Siers-Poisson [00:13:30] And also, you mentioned that some of the citizen moms were able to reduce their hours to be more available at home. But I’m guessing across the board, a lot of the folks that you were talking with had more of a likelihood of being a frontline worker, or, as we were calling them, essential workers. And so maybe on one hand, it was good that those who needed to work could keep working, but there was a huge added risk to them and their families being in contact with the public, especially before there were any vaccines available.

Ybarra [00:14:05] Yes, it was very common for moms across citizenship statuses to talk about their fear of dying from COVID, and who would take care of their families and their children. And it was especially acute among those who were deemed essential workers, and that they were coming into contact not only on their job, but several expressed public transit, because that’s how they got to work. And so they knew that they were going to be repeatedly exposed. And a good reminder that the timing of this study was February 2020 until that summer. So pre vaccine. And so they were incredibly worried. That was their primary concern that if something happened to them who was going to take care of their family. And if they brought it back to their children or their spouses or loved ones that they just couldn’t they couldn’t deal with that.

Siers-Poisson [00:14:59] There was an eviction moratorium for a large part of the pandemic. But if I’m remembering correctly in your paper, you talked about these Latino families having a much higher risk of not being able to make their rent than the overall population. And I think it would be easy to think like, “oh, well, but there’s a moratorium. You’re not going to get kicked out.” But the meter doesn’t stop running on that rent. So at some point it’s going to be due. What did you hear from the moms about that?

Ybarra [00:15:29] Well, especially the undocumented moms who didn’t have access to government provisions. You know, citizens, moms referred to the stimulus payments and expanded unemployment insurance payments, essentially lifelines that help them keep food on the table and pay their rent and things of that nature. Undocumented moms, of course, didn’t have that. And there was an eviction moratorium and the City of Chicago also had a fairly large rent pot of money that folks could apply to, irrespective of immigration status during this time frame. But much like other major cities, those dollars ran out so much quicker than the city had anticipated. And so we have a couple of moms saying, yes, I thought about applying, but by the time I did, there was no more money left. Things of that nature. So they were really worried not just about I can’t pay my rent this month, but I can’t pay it this month, and I’m not sure how I’m going to pay it in these next few months. So a lot of uncertainty, economic uncertainty among undocumented moms.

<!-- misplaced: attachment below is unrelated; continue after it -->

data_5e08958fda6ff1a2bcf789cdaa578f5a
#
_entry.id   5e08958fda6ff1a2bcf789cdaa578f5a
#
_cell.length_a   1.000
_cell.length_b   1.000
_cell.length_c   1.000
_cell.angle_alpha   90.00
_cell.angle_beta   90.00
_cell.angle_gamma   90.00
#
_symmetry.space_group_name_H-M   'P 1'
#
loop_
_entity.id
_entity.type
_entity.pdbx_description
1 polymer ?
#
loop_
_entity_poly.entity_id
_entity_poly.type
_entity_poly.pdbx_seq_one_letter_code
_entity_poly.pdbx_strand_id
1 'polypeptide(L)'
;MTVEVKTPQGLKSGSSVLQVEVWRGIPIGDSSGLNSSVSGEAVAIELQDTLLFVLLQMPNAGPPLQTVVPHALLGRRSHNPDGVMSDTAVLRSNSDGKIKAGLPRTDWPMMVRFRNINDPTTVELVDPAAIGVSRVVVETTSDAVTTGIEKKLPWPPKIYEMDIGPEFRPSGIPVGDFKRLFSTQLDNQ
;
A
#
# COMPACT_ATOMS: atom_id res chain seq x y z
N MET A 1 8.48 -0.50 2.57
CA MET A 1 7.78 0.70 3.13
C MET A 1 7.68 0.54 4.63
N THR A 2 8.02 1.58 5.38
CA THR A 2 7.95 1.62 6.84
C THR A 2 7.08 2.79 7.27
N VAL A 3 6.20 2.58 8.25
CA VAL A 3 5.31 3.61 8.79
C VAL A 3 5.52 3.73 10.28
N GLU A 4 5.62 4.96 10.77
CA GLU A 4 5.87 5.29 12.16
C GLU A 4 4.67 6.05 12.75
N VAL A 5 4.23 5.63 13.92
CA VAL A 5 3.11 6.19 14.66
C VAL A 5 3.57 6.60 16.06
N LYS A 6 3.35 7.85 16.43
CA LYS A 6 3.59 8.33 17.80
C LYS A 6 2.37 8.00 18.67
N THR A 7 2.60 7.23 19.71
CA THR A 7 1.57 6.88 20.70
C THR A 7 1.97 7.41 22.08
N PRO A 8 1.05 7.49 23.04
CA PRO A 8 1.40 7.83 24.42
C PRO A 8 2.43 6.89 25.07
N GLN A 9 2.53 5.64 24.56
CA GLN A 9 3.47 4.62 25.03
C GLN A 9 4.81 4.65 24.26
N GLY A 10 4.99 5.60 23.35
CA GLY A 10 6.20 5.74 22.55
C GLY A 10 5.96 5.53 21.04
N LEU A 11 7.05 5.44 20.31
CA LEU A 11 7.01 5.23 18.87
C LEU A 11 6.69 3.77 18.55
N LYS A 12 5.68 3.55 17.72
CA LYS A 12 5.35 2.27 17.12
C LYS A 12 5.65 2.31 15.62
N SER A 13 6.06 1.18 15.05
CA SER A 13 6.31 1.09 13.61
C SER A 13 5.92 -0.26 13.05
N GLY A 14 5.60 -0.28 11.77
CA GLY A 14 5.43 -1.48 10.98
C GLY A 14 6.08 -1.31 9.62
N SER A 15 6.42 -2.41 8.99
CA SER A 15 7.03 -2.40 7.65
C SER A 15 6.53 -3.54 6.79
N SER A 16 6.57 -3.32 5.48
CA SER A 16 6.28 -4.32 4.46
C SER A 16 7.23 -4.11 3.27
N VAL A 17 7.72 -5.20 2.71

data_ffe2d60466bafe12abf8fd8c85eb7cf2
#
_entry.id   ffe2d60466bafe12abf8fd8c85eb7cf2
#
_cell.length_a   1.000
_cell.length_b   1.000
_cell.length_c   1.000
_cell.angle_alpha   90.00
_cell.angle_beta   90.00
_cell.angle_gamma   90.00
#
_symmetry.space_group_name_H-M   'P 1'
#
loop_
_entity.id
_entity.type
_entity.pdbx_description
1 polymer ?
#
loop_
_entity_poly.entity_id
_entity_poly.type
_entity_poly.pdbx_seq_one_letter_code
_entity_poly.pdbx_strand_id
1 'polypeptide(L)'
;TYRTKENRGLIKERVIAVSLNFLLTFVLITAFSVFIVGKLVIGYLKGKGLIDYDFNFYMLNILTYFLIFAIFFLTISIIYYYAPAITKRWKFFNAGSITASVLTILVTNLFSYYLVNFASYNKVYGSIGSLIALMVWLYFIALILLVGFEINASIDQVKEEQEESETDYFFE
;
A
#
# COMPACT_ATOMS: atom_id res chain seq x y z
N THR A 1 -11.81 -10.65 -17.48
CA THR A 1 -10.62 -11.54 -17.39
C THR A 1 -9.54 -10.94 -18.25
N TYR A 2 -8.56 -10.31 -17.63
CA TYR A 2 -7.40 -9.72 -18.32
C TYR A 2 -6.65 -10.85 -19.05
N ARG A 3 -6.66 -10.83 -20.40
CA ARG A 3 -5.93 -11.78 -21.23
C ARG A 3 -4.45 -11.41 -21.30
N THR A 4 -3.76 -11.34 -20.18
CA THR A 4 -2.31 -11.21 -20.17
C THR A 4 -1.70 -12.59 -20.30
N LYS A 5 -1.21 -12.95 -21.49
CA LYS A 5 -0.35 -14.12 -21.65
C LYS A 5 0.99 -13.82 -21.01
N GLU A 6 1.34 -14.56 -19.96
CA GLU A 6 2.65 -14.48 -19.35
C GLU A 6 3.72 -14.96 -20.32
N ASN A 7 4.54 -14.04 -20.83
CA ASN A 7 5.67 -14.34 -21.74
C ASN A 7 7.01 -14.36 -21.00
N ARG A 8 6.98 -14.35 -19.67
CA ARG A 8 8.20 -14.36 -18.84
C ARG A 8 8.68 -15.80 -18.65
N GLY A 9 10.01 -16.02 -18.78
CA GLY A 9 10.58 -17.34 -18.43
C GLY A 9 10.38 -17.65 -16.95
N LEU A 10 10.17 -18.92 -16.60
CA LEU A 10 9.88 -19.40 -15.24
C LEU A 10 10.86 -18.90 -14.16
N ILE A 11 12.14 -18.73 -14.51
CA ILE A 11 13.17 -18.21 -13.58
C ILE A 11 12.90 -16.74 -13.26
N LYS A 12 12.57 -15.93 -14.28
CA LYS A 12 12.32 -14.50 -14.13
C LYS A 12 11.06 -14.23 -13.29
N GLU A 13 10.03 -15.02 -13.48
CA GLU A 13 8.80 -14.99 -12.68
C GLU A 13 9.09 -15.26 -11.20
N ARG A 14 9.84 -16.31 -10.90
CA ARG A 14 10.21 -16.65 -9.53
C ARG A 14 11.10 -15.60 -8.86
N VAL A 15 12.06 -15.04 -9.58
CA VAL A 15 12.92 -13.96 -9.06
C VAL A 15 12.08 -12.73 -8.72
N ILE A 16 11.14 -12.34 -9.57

Siers-Poisson [00:16:25] We talked earlier about distrust of institutions and how the government may work against them when moms might be looking for help. Given the severity of the crisis that COVID was on so many levels, were there some moms who previously just stayed away from any interaction with institutions and government offices because they were afraid? But given this new challenge, were like, well, maybe, maybe the risk is worth the possible benefit.

Ybarra [00:16:58] Yes, there were several moms who talked about that, especially with SNAP, because SNAP did the expanded pandemic EBT, which is essentially replacing school lunches for kids who are in lockdown. And there were several moms who reported that they were going to seek those benefits, but also told us, lots of moms, most of the moms in our sample, there’s this kind of narrative around undocumented families don’t seek government benefits right, they’re in the shadows. That’s actually it’s much more mixed. Most of our moms pre-pandemic were accessing some safety net provision for their kid. Usually Medicaid, sometimes SNAP for the moms who weren’t, it was compounded by maybe they had had an interaction before and were treated poorly. We had a couple of moms tell us that that had happened, and they were scared in the aftermath of the pandemic because they had those prior interactions with the State. Some moms reported their older children convincing them to apply, at least for the pandemic. So it did change a little bit. But we also had a sample of moms who most were already trying to get things for their kids in particular.